We scientists live immersed in data. It’s what most of us do – gather it, interpret it, and report on what we find. Where does the data come from and what does it tell us?

Think about all the data we can get from a single mineral grain. A rock might sit around for billions of years – or millions – or tens of thousands. It weathers and falls apart and the grains get washed down the hill, into a stream perhaps and bounces along the bottom or gets caught up in a swollen river. Eventually the rains stop or the stream runs into a still pool of water and more sediments cover this little grain, burying it beneath thick piles of sediment. It becomes a rock over time, and in another billions or millions or tens of thousands of years later, a geologist comes along, picks it up and describes it. She writes down her observations of where she got it, what does the outcrop look like, what day it was – hence, starting the data collection. Where was it sitting, what does it look like, how does it relate to the other rocks in the area?

She takes it back to the laboratory, crushes it, perhaps measures its chemistry, and take more data. She finds some interesting minerals and plucks them from the crushed rock, puts them on a slide and into a machine that measure its chemistry or perhaps its isotopes, telling her how old that grain is. These data are the ties that link the person today to what happened in the past, possibly billions of years ago.

If she is clever and perseverant, she writes a paper about that grain (and perhaps its friends) and it gets published in a journal. Some librarian takes the data from the journal and puts it into a catalogue. If her organization has a museum, she might deposit the grain in its collection and the museum curator would put more data about the grain into their data base. Who uses it, where the grain is stored….on and on it goes.

How else do we look at data? We have student data – their courses, grades, where they live. We have data on the people who live now and move across the planet. We have data on the diversity of plants and animals – although this group of data are very incomplete. How little data we have on the diversity of life on this planet– even as we as humans are decreasing that diversity.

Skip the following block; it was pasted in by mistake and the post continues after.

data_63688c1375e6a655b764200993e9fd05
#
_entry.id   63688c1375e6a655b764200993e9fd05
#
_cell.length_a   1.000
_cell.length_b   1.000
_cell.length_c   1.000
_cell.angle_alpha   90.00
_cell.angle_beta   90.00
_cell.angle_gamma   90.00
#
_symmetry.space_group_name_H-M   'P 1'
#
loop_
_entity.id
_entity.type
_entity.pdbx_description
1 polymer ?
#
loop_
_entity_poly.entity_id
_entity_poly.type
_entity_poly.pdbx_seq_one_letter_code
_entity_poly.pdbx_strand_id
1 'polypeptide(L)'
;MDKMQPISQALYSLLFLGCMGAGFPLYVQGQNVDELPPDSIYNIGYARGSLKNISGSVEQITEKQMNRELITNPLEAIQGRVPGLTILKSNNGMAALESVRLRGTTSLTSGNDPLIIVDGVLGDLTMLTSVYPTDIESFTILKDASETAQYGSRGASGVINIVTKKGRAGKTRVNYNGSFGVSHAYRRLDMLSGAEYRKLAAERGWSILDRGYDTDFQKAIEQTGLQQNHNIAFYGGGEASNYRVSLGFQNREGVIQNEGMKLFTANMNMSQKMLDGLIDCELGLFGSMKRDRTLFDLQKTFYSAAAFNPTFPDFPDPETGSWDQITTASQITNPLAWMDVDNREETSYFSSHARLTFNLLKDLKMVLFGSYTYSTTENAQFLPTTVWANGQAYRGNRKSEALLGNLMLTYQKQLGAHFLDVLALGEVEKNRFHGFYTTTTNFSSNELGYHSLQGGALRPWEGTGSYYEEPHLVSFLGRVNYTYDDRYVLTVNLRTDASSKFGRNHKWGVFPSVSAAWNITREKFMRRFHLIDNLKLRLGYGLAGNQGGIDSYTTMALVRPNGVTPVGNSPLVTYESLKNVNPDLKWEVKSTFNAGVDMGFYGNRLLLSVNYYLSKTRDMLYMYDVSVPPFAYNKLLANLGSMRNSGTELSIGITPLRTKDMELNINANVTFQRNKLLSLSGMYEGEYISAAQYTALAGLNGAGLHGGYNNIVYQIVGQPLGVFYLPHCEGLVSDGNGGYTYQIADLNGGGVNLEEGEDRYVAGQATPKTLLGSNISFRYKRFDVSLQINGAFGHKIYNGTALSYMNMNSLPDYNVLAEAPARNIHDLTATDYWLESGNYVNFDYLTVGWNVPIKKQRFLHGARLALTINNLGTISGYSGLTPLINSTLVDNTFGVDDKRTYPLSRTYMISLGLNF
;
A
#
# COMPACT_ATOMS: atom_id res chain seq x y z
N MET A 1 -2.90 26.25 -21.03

I have spent my life dealing with data: geochemical, mineralogical, geodetic, test scores, student grades, demographics, and more. There are also all the things we do to data and for data: write, label, store, digitize, spend money, categorize, visualize, archive…on and on it goes.

And how do we access this data? I learned about data products when I worked in an organization whose main function was to acquire and store geodetic data. First order data was that which came straight off the machine – the instrument designed to collect it. It was one person’s job – his life work to turn that into second order data – numbers that could be then used by techies and scientists. Third was something more easily determined by a variety of people who might want to use it – in this case, time series of earths movement. And in the education business, we wanted to turn the data into fourth order data – visual or easily accessible by a wide range of audiences including you and me.

Some data is inaccessible to us from the very beginning – buried in the Earth, eroded, weathered, removed through anthropogenic means…and then when we interpret it as humans, the data can again be buried in archives, degraded, destroyed, or be inaccessible through lack of resources. Inequality exists even in our digital age.

Who has the access to the education needed to interpret all this data? Figuring out what the information of one little grain is hard enough. How do we figure out what terabytes of data tell us?